6. The more difficult question is whether having regard to the fact that the suit seeks to protect an easement alleged to exist in favour of land situate outside the limits of British India, the British Court has jurisdiction to try the suit. This is a question on which in spite of the elaborate researches of learned Counsel on both sides, no British or Indian authority has been discovered. There are American decisions to which I shall refer. But so far as British Courts are concerned, one is taken back to the general principles enunciated in the text books, together with such light as may t5e derived from somewhat analogous decisions. Dicey in his 'Conflict of Laws', Fifth Edition, lays down as his third general principle that the Courts of any country have jurisdiction over any matter with regard to which they can give an effective judgment and have no jurisdiction over any matter with regard to which they cannot give an effective judgment. Rule 53 at page 203 prescribes that subject to certain exceptions, the Court has no jurisdiction to entertain an action for the determination of the title to or the right to the possession of any immovable situate out of England or the recovery of damages for trespass to such immovable. The exception states that where the Court has jurisdiction to entertain an action against a person under either Rule 59 or under any of the exceptions to Rule 60, the Court has jurisdiction to entertain an action against such person respecting an immovable situate out of England on the ground of either-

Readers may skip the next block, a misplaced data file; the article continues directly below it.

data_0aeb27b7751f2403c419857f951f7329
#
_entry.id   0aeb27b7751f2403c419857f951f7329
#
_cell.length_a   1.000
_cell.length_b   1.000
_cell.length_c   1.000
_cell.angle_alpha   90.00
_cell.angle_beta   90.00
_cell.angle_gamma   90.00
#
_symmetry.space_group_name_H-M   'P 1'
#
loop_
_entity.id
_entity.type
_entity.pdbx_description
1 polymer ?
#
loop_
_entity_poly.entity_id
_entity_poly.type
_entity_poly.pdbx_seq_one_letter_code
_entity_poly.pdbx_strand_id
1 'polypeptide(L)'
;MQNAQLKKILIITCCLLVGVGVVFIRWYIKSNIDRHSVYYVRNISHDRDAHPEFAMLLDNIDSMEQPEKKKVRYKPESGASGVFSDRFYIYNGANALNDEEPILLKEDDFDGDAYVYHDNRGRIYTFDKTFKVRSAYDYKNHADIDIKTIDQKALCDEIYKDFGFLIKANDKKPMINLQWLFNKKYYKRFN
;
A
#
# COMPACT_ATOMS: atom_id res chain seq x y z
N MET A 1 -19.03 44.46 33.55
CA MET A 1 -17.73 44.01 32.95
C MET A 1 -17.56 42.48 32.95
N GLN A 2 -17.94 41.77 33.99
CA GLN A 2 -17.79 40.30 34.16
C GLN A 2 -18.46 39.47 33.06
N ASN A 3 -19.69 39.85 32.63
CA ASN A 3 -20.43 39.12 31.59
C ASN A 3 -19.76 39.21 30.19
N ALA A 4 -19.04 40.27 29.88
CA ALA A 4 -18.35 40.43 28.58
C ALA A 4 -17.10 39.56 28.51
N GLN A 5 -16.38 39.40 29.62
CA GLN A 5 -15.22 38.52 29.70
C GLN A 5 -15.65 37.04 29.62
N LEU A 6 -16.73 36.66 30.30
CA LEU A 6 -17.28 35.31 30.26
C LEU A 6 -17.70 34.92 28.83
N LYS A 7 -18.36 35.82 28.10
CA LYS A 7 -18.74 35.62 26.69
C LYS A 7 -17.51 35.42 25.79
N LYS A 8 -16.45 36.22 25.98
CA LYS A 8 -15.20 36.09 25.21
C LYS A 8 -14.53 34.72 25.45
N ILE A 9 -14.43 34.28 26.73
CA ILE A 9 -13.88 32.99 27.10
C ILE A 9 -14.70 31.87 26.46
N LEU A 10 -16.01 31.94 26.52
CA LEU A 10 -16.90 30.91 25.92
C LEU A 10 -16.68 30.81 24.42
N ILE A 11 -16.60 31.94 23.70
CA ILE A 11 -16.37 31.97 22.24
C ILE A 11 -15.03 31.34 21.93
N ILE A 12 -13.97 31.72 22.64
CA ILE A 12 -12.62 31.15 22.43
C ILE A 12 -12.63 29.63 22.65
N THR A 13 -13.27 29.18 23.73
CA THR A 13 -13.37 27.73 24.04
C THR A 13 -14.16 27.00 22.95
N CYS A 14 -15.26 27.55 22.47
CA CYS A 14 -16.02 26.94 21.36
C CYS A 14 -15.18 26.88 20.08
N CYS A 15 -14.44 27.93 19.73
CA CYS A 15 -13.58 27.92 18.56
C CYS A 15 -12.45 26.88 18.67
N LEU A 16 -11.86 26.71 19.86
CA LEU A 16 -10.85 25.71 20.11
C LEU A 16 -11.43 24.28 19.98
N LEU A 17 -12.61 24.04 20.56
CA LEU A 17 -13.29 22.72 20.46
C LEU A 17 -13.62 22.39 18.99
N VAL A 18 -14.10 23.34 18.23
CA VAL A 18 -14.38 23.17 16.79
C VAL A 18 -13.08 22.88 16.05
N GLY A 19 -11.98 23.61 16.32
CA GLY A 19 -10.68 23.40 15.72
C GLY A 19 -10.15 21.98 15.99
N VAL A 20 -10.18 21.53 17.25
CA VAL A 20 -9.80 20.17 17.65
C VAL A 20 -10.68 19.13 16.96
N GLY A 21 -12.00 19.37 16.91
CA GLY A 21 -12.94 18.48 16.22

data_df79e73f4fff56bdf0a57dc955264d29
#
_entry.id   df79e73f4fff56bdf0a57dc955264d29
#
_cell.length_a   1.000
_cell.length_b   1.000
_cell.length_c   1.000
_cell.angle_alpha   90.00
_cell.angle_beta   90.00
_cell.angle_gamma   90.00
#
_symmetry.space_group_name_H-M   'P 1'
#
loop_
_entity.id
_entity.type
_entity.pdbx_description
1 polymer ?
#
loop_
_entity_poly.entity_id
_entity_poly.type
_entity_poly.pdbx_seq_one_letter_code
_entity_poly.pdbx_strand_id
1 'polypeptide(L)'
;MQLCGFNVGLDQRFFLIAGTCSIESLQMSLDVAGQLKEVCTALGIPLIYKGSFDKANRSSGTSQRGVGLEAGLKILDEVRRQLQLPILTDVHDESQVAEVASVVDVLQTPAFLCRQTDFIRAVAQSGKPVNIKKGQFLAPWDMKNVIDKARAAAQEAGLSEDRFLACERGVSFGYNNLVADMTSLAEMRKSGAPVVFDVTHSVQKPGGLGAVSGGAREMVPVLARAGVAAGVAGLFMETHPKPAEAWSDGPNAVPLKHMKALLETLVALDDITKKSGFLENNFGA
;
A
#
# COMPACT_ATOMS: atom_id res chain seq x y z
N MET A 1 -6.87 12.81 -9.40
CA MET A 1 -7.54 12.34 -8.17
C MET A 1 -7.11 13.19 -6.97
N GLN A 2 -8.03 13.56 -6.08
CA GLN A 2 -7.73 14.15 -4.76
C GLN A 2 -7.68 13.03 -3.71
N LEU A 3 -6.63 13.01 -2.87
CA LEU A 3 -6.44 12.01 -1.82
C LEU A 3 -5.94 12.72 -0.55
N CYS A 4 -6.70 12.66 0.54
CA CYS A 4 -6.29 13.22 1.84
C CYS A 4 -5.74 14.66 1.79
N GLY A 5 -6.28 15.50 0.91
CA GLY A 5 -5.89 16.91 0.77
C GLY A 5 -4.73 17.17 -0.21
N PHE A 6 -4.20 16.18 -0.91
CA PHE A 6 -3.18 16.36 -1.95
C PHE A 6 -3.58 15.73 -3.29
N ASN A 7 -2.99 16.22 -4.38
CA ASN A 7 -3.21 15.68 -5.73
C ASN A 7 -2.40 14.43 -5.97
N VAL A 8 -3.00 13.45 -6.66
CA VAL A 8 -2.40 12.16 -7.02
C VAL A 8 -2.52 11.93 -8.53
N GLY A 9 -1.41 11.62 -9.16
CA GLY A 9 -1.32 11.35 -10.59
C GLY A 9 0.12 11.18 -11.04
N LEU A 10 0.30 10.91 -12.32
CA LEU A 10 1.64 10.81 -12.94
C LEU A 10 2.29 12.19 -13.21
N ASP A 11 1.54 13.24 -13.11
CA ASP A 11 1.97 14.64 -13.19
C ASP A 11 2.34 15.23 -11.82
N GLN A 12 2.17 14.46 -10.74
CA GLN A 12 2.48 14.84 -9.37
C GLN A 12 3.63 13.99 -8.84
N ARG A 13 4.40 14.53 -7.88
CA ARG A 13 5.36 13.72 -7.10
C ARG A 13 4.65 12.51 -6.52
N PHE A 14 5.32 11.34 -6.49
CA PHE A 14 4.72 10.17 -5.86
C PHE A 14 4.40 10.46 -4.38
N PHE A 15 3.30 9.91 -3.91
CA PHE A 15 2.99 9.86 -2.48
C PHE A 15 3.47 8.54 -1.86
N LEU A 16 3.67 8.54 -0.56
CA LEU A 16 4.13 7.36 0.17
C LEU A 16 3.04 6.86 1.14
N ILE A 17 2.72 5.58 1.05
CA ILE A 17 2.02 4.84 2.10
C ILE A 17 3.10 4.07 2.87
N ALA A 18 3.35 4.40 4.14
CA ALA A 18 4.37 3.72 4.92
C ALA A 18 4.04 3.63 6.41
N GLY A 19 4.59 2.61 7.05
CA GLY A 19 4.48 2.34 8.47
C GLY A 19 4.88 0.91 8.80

(a) a contract between the parties to the action; or

(b) an equity between such parties

with reference to such immovable. Rule 59 states that when the defendant in an action in personam is, at the time for the service of the writ, in England, the Court has jurisdiction in respect of any cause of action, in whatever country such cause of action arises. Under Rule 60, when the defendant in an action in personam is, at the time for the service of the writ, not in England, the Court has no jurisdiction to entertain the. action. Except for the fact that they are imported into Rule 53, we are not concerned with the exceptions to Rule 60, for here we are dealing with a suit against the defendant who is a resident within the jurisdiction of our Courts. But it is to be remembered that one of the exceptions to Rule 60 gives the English Courts jurisdiction even over a non-resident defendant when any injunction is sought as to anything to be done in England or any nuisance in England is sought to be prevented or removed. This is a clear indication that jurisdiction in respect of injunctions resides in the Court of the country in which the injunction is to operate.

7. Now, in the present suit, it is necessary to determine the title to an easement operating over land in British India, but appurtenant to land in Hyderabad State. In one aspect of the matter, it may be said that the right of easement forms part of the title to the land in Hyderabad. But in reality that which has to be determined is not the existence of any right in Hyderabad but. the existence of a right in British India attached to another right situate elsewhere. It seems to me quite clear that the Hyderabad Court according to the principle enunciated by Dicey could not entertain the suit for the issue of an injunction in respect of a right of easement over property in British India or grant a decree in respect of that right against a defendant residing in British India. Not only would a decree for such an injunction be futile and unenforceable but it would in fact be a decree for the protection of immovable property situate in another State.